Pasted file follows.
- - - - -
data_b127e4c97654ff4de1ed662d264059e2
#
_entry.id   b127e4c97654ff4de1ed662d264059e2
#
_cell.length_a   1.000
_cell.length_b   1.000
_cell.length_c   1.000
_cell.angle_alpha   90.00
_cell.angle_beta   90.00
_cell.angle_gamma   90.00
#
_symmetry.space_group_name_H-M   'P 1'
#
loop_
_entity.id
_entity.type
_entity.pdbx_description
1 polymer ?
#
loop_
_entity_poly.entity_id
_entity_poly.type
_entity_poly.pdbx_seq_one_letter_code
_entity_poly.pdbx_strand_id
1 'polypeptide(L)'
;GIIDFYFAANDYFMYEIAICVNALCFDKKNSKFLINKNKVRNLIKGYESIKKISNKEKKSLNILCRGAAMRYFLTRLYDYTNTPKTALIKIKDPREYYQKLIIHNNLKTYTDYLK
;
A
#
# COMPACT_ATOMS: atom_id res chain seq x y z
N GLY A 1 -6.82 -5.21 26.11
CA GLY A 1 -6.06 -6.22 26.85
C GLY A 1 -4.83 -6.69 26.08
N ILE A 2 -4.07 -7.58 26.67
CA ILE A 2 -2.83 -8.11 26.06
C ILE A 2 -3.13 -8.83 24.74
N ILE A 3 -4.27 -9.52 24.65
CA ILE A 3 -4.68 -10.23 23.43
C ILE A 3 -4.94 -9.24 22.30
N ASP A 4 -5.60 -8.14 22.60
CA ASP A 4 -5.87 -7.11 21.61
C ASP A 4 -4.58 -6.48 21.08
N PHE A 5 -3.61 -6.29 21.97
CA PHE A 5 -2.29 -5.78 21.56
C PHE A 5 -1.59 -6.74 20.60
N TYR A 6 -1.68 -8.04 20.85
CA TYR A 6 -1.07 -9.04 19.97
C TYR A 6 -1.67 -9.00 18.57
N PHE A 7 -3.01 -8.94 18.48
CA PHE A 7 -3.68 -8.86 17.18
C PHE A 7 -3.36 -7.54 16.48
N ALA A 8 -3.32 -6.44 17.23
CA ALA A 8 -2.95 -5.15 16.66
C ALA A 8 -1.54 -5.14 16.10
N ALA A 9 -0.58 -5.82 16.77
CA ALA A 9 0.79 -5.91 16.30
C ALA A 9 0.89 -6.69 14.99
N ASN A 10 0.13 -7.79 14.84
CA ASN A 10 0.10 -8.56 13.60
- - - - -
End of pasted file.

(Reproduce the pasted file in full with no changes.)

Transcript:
data_b127e4c97654ff4de1ed662d264059e2
#
_entry.id   b127e4c97654ff4de1ed662d264059e2
#
_cell.length_a   1.000
_cell.length_b   1.000
_cell.length_c   1.000
_cell.angle_alpha   90.00
_cell.angle_beta   90.00
_cell.angle_gamma   90.00
#
_symmetry.space_group_name_H-M   'P 1'
#
loop_
_entity.id
_entity.type
_entity.pdbx_description
1 polymer ?
#
loop_
_entity_poly.entity_id
_entity_poly.type
_entity_poly.pdbx_seq_one_letter_code
_entity_poly.pdbx_strand_id
1 'polypeptide(L)'
;GIIDFYFAANDYFMYEIAICVNALCFDKKNSKFLINKNKVRNLIKGYESIKKISNKEKKSLNILCRGAAMRYFLTRLYDYTNTPKTALIKIKDPREYYQKLIIHNNLKTYTDYLK
;
A
#
# COMPACT_ATOMS: atom_id res chain seq x y z
N GLY A 1 -6.82 -5.21 26.11
CA GLY A 1 -6.06 -6.22 26.85
C GLY A 1 -4.83 -6.69 26.08
N ILE A 2 -4.07 -7.58 26.67
CA ILE A 2 -2.83 -8.11 26.06
C ILE A 2 -3.13 -8.83 24.74
N ILE A 3 -4.27 -9.52 24.65
CA ILE A 3 -4.68 -10.23 23.43
C ILE A 3 -4.94 -9.24 22.30
N ASP A 4 -5.60 -8.14 22.60
CA ASP A 4 -5.87 -7.11 21.61
C ASP A 4 -4.58 -6.48 21.08
N PHE A 5 -3.61 -6.29 21.97
CA PHE A 5 -2.29 -5.78 21.56
C PHE A 5 -1.59 -6.74 20.60
N TYR A 6 -1.68 -8.04 20.85
CA TYR A 6 -1.07 -9.04 19.97
C TYR A 6 -1.67 -9.00 18.57
N PHE A 7 -3.01 -8.94 18.48
CA PHE A 7 -3.68 -8.86 17.18
C PHE A 7 -3.36 -7.54 16.48
N ALA A 8 -3.32 -6.44 17.23
CA ALA A 8 -2.95 -5.15 16.66
C ALA A 8 -1.54 -5.14 16.10
N ALA A 9 -0.58 -5.82 16.77
CA ALA A 9 0.79 -5.91 16.30
C ALA A 9 0.89 -6.69 14.99
N ASN A 10 0.13 -7.79 14.84
CA ASN A 10 0.10 -8.56 13.60